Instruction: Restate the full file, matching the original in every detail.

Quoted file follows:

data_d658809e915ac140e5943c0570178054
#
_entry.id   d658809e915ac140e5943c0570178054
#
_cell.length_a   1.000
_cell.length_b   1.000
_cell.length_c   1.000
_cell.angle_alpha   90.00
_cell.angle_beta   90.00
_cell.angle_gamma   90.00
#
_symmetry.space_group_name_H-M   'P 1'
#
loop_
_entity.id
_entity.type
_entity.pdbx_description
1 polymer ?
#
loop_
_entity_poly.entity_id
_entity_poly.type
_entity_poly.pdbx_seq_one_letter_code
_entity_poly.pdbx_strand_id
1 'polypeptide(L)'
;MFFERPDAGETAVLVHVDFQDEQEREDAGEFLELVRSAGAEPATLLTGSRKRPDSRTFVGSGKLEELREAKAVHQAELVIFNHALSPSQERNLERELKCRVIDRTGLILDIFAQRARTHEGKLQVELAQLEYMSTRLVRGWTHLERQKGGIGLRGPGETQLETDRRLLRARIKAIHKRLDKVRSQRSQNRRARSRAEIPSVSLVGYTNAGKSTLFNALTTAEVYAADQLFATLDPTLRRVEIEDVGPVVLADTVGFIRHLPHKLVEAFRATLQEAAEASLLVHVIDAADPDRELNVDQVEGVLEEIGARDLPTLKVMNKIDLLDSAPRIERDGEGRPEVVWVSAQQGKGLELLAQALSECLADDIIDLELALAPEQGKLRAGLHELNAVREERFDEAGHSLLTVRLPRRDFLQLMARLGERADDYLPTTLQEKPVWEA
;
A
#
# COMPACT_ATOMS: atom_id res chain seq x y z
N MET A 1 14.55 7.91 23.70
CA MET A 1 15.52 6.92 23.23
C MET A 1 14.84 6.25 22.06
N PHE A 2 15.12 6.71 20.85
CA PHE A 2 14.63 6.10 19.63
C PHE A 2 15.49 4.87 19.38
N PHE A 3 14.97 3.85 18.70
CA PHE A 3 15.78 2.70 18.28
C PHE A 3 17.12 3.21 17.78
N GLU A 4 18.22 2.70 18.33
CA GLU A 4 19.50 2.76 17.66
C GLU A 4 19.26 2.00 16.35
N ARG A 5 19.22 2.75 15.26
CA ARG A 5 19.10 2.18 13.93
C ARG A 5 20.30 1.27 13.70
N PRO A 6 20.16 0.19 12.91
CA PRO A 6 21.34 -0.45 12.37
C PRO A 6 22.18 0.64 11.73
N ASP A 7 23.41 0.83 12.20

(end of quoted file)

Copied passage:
data_d658809e915ac140e5943c0570178054
#
_entry.id   d658809e915ac140e5943c0570178054
#
_cell.length_a   1.000
_cell.length_b   1.000
_cell.length_c   1.000
_cell.angle_alpha   90.00
_cell.angle_beta   90.00
_cell.angle_gamma   90.00
#
_symmetry.space_group_name_H-M   'P 1'
#
loop_
_entity.id
_entity.type
_entity.pdbx_description
1 polymer ?
#
loop_
_entity_poly.entity_id
_entity_poly.type
_entity_poly.pdbx_seq_one_letter_code
_entity_poly.pdbx_strand_id
1 'polypeptide(L)'
;MFFERPDAGETAVLVHVDFQDEQEREDAGEFLELVRSAGAEPATLLTGSRKRPDSRTFVGSGKLEELREAKAVHQAELVIFNHALSPSQERNLERELKCRVIDRTGLILDIFAQRARTHEGKLQVELAQLEYMSTRLVRGWTHLERQKGGIGLRGPGETQLETDRRLLRARIKAIHKRLDKVRSQRSQNRRARSRAEIPSVSLVGYTNAGKSTLFNALTTAEVYAADQLFATLDPTLRRVEIEDVGPVVLADTVGFIRHLPHKLVEAFRATLQEAAEASLLVHVIDAADPDRELNVDQVEGVLEEIGARDLPTLKVMNKIDLLDSAPRIERDGEGRPEVVWVSAQQGKGLELLAQALSECLADDIIDLELALAPEQGKLRAGLHELNAVREERFDEAGHSLLTVRLPRRDFLQLMARLGERADDYLPTTLQEKPVWEA
;
A
#
# COMPACT_ATOMS: atom_id res chain seq x y z
N MET A 1 14.55 7.91 23.70
CA MET A 1 15.52 6.92 23.23
C MET A 1 14.84 6.25 22.06
N PHE A 2 15.12 6.71 20.85
CA PHE A 2 14.63 6.10 19.63
C PHE A 2 15.49 4.87 19.38
N PHE A 3 14.97 3.85 18.70
CA PHE A 3 15.78 2.70 18.28
C PHE A 3 17.12 3.21 17.78
N GLU A 4 18.22 2.70 18.33
CA GLU A 4 19.50 2.76 17.66
C GLU A 4 19.26 2.00 16.35
N ARG A 5 19.22 2.75 15.26
CA ARG A 5 19.10 2.18 13.93
C ARG A 5 20.30 1.27 13.70
N PRO A 6 20.16 0.19 12.91
CA PRO A 6 21.34 -0.45 12.37
C PRO A 6 22.18 0.64 11.73
N ASP A 7 23.41 0.83 12.20